This time it seemed different to the captain. She listened to her own people giving it back to ‘em. All along the hills and from the fog bank behind the ‘ka-froom!’ ‘ka-froom!’ and ‘whoosh!’ ‘whoosh!’ of return fire somehow soothed her mind. And then there were the big guns across the river. Oh, how sweet the music when their voices entered the chorus! And beyond her sight were the new defense systems located within the rock chambers of the PrasiaOdous themselves.

The surface-to-surface missiles the defenders of PrasiaOdous used carried over five tonnes of high explosive shrapnel charges in cluster warheads. As many as two-hundred separate guided bombs could be carried in one missile. Another missile style contained thousands of tiny winged darts made from spent fuel rods used in fission generators (refer to the MoonDust incident). From exploding warheads scattering across the target range at supersonic speeds, these heavy, pencil-shaped bullets devastated anyone exposed in the open, even those in lightly armored vehicles.

Alba poked her head up to look around. Acrid smoke choked her as she viewed the destruction and carnage surrounding her. She shouted over her shoulder, “I’ve gotta check on my children!”

Kfir made no attempt to stop his captain. He crawled through the shelter’s opening, his eyes searching for Alba. The woman was already on the run for the nearest covered trench. Getting close, she flung herself down on her belly and slithered into it. Kfir watched, contemplating his own actions. In seconds, Alba dug her way out of the shelter, jumped up, and charged off to the next foxhole. Kfir took off in the other direction.

For twenty minutes, Alba ran from one location to another, checking on her soldier’s welfare, encouraging the wounded, consoling the dying. This bombardment was not being as kind to Rock Company as the earlier one had been. Casualties were steadily mounting. The only thing that Alba could see keeping anyone alive was the dismally gray, low-hanging, thick clouds. The enemy was being forced to drop their missiles indiscriminately instead of with the usual pinpoint precision.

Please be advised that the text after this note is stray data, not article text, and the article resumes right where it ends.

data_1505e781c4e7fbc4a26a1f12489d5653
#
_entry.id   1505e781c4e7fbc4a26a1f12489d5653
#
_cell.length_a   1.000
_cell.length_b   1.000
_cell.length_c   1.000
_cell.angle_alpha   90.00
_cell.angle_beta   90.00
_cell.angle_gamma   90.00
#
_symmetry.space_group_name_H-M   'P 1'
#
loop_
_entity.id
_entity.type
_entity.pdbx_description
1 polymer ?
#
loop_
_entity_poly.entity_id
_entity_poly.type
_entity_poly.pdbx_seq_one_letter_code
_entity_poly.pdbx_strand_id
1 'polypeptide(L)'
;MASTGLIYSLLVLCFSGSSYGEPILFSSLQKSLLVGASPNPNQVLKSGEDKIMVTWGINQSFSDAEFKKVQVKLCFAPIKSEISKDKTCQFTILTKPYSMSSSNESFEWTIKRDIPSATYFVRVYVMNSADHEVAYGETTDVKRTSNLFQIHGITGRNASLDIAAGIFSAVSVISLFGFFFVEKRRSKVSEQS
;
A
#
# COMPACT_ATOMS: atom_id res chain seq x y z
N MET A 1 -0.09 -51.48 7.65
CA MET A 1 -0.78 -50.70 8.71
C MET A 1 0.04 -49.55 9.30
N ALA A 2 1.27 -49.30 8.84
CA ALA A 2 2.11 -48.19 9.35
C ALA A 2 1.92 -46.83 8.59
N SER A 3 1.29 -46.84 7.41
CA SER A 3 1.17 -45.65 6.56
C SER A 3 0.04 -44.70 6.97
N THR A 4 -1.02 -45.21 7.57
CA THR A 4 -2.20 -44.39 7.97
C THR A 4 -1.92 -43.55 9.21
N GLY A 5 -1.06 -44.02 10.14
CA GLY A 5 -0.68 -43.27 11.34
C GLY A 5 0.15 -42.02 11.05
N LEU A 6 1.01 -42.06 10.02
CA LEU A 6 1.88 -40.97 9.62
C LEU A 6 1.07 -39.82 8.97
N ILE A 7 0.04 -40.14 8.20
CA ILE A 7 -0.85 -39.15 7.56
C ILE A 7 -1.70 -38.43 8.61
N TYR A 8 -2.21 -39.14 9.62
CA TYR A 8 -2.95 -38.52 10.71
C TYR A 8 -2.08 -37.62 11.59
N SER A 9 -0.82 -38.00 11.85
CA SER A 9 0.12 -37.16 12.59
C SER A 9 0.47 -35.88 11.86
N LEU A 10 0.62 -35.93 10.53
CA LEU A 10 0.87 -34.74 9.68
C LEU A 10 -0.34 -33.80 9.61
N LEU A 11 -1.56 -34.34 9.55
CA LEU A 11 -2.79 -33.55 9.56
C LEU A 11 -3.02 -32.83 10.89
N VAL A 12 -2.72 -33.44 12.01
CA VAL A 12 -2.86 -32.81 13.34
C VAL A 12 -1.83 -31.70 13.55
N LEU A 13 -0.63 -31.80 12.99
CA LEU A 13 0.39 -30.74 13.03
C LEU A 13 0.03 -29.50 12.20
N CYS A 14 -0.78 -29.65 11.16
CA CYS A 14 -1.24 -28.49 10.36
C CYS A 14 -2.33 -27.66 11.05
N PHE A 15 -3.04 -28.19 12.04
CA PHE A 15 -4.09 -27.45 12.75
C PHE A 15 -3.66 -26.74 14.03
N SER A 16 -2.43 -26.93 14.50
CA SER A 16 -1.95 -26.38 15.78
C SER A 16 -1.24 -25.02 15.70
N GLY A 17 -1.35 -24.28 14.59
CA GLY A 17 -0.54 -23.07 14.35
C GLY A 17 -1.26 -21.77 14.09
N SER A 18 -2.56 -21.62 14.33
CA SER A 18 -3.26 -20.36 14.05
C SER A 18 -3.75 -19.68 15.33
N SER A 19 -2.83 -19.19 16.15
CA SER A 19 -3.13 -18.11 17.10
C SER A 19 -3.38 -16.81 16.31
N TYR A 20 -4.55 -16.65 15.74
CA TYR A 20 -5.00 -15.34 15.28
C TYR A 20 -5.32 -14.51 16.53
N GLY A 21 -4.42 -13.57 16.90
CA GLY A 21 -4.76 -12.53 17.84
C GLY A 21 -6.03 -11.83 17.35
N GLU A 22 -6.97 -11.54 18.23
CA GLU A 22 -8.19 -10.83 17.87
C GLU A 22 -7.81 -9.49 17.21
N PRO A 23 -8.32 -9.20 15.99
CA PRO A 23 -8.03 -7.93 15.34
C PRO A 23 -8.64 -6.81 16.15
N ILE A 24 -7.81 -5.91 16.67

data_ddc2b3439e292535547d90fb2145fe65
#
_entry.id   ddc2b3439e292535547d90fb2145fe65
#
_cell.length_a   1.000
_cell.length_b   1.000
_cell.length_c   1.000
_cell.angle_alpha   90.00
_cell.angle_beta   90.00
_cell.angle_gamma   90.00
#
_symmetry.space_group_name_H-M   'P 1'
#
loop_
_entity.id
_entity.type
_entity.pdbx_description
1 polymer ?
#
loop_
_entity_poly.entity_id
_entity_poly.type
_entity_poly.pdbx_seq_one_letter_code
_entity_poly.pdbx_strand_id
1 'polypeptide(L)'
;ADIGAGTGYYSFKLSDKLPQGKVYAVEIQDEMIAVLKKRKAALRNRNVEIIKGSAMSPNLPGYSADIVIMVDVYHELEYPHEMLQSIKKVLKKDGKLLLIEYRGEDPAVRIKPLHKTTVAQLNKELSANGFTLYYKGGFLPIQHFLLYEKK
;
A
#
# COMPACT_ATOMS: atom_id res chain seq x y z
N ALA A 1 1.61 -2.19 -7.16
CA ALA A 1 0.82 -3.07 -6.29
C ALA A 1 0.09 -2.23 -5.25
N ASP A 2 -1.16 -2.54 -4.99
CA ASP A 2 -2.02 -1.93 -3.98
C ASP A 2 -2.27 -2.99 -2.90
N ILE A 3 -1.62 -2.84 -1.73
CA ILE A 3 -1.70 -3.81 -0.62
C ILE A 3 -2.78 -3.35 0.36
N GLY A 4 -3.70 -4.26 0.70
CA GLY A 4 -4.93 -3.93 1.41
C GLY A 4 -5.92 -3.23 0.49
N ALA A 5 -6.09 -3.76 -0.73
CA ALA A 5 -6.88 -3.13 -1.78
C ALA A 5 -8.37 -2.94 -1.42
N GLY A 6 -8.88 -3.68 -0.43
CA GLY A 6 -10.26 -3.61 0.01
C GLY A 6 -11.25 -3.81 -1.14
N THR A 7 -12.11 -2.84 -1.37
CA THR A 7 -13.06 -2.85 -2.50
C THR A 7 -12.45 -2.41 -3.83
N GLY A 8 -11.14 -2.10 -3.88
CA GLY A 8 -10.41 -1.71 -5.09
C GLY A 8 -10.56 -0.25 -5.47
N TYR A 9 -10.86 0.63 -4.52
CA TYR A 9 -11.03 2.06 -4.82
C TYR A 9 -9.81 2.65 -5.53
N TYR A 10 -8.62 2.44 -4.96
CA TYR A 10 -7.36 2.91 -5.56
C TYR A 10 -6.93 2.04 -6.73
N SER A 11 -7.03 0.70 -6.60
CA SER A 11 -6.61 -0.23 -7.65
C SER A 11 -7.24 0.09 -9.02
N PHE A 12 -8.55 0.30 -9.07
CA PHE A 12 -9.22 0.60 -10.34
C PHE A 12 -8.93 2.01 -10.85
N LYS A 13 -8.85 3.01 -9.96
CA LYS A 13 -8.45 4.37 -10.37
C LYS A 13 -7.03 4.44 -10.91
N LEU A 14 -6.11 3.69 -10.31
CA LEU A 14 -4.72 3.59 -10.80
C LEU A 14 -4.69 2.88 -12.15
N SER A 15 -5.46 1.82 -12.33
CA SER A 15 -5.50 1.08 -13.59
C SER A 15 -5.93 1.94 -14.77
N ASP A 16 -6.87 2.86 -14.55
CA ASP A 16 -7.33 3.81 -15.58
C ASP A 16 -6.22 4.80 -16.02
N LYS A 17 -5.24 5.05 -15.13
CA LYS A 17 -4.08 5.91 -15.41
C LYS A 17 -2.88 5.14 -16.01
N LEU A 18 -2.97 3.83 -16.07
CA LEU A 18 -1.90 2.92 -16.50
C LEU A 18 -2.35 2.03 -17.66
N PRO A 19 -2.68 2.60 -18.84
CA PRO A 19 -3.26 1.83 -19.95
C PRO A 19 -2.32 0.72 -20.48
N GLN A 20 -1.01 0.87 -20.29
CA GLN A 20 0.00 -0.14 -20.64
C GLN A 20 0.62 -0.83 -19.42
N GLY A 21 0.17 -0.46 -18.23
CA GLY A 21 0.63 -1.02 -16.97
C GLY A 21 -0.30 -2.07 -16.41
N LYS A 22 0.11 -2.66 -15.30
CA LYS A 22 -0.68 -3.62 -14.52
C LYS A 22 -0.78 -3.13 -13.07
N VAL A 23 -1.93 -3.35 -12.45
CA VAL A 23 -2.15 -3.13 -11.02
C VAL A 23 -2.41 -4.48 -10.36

Looking off to the west, Alba watched billowing smoke rising from across the river. The roar of big guns had decreased, but their destruction wouldn’t have created such black clouds. Ammo dumps or fuel depot? Maybe… Whatever caused the fires, there seemed to be a lot of them. There was no more time to contemplate the fate of her distant brothers. She returned to her personal quest.

Eventually Alba and Kfir joined up. The captain wanted to remove the wounded to the rear. She had already sent the medics out to assist them. Kfir disagreed. He pointed toward the west and shouted, “There’s no place to send ‘em, Captain! They’ve been dropping plasma bombs over there. Keep your people hidden for now. There’s no place any safer than here for the moment.”

Alba conceded to Kfir’s wisdom and sadly surrendered to the situation. The crackling of an approaching artillery missile drew their attention. Both dove for the ground. The explosion released a concussive wave that lifted Alba and Kfir, throwing them several yards through the air. They crashed hard in the rubble of the hill, but were not seriously hurt.

“We’ve gotta’ get underground!” Kfir shouted, tugging on Alba’s sleeve.

The two stumbled back to their rifle pit only to find it was now a blasted crater several feet deeper than before. Kfir shoved Alba in. “Lighting doesn’t strike twice in the same place, you know.” He dove in after her.

Alba scolded him. “Don’t give me any tales! I’ve studied your science enough to know that what you said isn’t true!”

Kfir smiled. “Well, it sounded reassuring and that’s what I need now…a little reassurance.”

There was nothing left of the rifle pit. Their supplies, weapons and, worst of all, blankets and canvas were gone. The incessant rain soaked them and, with nothing to stop the wind, they were chilled into the shakes. Kfir finally shouted for Alba to stay and he hustled away, only to return shortly with a cut piece of truck canvas and a handful of rations.

He wrapped the two of them up tight in the canvas and then extracted some dark candy from a ration pack. With a grin, he offered Alba a chunk. “This ain’t one of them palace eateries. Why it ain’t even the Palace stables, but it has its merits.”

Alba took a chomp of the candy then demanded incredulously, “Name me one!”

Kfir took a close look at the captain, carefully examining her muddied, bruised face, and smiled. “You know what? That officer fellow was right. You sure are pretty.” He wrinkled up his nose. “That is, if you can get past the stink. Whew! You need a bath real bad.”

Alba was shocked. Not at what Kfir had said, but the effect it had on her. It became so surreal to her. Bombs and missiles were raining down from the skies, return fire was deafening, hundreds of aircraft were duking it out high above and people were dying all around them. And suddenly Alba found herself flirting in a field of lilies, eating candy, and cuddling with a very wonderful companion. The war at that moment disappeared and, for some strange reason, never returned to what it had been before.